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Year : 2012  |  Volume : 9  |  Issue : 2  |  Page : 140-142

Laparoscopic paediatric surgery: A potential for paradigm shift in developing countries

Department of Surgery, Jos University Teaching Hospital Jos, Plateau State, Nigeria

Correspondence Address:
M A Misauno
Department of Surgery, Jos University Teaching Hospital, P.M.B 2076 Plateau State
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Source of Support: None, Conflict of Interest: None

DOI: 10.4103/0189-6725.99401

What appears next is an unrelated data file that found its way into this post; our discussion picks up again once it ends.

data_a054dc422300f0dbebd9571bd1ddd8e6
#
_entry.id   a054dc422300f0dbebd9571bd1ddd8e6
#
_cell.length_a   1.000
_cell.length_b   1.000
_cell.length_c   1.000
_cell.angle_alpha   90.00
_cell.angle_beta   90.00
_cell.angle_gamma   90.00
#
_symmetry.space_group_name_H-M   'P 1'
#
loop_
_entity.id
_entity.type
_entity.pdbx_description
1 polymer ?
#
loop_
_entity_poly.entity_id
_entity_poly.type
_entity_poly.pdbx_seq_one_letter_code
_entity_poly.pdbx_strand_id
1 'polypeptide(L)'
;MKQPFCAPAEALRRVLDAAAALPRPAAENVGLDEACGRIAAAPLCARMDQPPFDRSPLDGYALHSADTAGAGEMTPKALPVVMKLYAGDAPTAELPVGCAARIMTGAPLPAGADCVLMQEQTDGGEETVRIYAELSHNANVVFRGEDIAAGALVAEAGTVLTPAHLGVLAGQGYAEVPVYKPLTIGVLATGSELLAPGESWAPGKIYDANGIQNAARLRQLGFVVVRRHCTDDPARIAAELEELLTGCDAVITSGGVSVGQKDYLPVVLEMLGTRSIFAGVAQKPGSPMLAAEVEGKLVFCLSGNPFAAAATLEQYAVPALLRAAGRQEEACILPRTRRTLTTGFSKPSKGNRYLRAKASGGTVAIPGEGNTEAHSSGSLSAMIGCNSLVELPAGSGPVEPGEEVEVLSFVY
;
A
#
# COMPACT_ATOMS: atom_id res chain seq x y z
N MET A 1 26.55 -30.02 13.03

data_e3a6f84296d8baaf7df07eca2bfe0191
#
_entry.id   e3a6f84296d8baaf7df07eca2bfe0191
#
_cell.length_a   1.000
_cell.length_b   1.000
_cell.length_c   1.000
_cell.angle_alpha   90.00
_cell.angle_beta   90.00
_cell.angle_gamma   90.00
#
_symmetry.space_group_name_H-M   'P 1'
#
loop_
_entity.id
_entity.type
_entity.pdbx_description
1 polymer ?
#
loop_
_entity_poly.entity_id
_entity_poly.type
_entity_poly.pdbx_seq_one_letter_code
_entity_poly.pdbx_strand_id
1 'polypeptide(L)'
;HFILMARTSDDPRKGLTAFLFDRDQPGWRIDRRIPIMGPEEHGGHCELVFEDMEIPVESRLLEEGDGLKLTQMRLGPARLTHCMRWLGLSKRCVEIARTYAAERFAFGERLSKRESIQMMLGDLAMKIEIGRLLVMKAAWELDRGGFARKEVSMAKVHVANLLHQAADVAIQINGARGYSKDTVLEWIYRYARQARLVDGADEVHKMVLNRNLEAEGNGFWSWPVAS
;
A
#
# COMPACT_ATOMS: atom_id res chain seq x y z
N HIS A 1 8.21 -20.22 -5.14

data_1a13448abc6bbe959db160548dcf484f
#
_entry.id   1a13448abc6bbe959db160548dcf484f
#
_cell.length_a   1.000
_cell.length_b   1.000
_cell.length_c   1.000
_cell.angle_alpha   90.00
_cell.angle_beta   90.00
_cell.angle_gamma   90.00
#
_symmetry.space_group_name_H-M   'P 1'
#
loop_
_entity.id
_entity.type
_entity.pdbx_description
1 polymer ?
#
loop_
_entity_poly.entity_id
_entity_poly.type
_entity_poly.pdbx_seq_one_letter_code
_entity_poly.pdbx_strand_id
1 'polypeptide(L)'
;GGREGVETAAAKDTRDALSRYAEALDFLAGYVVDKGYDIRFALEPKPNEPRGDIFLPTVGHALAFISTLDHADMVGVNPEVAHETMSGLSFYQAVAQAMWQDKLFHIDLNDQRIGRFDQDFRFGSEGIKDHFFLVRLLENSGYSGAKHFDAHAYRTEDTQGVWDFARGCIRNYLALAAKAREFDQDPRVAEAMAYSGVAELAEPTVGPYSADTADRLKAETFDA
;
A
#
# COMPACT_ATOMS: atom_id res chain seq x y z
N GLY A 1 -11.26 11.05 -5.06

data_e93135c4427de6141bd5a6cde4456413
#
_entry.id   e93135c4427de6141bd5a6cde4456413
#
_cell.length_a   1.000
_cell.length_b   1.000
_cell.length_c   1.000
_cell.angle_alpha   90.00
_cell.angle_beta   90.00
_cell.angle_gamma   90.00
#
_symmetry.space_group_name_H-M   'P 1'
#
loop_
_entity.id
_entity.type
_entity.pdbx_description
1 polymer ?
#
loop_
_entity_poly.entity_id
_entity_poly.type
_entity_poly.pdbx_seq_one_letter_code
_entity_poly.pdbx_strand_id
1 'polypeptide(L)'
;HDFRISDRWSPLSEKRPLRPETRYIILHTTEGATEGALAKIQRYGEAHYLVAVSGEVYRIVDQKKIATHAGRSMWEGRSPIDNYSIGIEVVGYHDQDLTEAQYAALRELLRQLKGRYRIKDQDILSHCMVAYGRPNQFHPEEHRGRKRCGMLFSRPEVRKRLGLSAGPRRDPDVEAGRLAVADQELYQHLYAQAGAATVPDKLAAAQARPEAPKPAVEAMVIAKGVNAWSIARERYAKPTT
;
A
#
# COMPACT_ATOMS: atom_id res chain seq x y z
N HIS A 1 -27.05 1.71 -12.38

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Background: Until recently, surgical conditions in children requiring operation were managed by the traditional open method. The introduction of the laparoscopic surgical technique seems to be reversing this trend in many centres. We are pioneering some laparoscopic surgery procedures in our environment and the aim of this study was to document our experience with laparoscopic paediatric surgical procedures in a developing country. Materials and Methods: This was a prospective analysis of all consecutive children that had laparoscopic surgery at 5 hospitals in Northern Nigeria from June 2008 to February 2011. Results: Twenty-one patients had laparoscopic surgeries during the study period with a mean age of 12.5 ± 2.6 years and age range of 10-16 years. There were 14 females and 7 males with a M:F ratio of 1:2. Seven patients (33.3%) had cholecystectomies and 13 (61.9%) had appendicectomies and the remaining one patient (4.8%) had adhesiolysis for partial adhesive intestinal obstruction following previous open appendicectomy. The mean operating time was 89 min with a range of 45-110 min for appendicectomies, 55-150 min for cholecystectomies and the adhesiolysis took 50 min. The mean hospital stay was 2 days except for the conversions that stayed up to 7 days. There were 2 (9.5%) conversions with no mortality. Conclusion: We solicit a paradigm shift in our approach to surgical management and implore other centres to embrace laparoscopic surgery in the management of surgical conditions in children since it confers obvious advantages over open surgery.

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